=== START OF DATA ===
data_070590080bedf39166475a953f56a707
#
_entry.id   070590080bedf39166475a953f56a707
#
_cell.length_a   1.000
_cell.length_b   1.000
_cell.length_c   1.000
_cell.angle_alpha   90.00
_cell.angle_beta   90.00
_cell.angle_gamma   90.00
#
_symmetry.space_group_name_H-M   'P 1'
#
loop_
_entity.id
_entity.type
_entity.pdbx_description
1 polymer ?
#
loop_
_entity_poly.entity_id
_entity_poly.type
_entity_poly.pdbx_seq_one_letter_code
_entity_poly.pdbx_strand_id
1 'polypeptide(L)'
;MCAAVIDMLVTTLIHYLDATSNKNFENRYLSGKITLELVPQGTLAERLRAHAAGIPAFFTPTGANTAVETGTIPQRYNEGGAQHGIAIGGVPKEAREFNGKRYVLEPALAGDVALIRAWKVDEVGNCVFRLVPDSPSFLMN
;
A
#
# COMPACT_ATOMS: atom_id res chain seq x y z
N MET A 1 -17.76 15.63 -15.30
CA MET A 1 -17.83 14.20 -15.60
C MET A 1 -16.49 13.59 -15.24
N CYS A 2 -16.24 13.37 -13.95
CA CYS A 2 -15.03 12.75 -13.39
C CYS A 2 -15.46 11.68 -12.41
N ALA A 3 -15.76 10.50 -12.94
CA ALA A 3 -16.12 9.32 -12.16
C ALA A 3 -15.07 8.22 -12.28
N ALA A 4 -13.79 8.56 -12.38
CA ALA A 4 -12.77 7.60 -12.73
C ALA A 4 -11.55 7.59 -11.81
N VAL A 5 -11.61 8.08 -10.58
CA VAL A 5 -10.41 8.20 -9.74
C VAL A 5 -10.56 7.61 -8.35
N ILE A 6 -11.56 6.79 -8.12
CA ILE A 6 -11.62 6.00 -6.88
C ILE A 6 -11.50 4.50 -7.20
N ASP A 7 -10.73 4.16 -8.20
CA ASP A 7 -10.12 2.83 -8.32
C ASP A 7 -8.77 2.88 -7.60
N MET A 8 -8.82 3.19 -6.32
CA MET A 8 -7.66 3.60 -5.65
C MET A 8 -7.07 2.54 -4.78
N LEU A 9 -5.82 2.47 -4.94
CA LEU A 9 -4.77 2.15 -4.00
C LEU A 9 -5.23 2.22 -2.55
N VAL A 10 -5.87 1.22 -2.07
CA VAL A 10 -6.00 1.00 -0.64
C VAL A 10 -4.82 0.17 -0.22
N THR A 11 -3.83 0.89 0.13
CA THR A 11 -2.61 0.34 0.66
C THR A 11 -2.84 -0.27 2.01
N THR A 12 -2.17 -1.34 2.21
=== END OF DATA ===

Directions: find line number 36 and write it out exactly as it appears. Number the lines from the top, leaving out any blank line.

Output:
C CYS A 2 -15.46 11.68 -12.41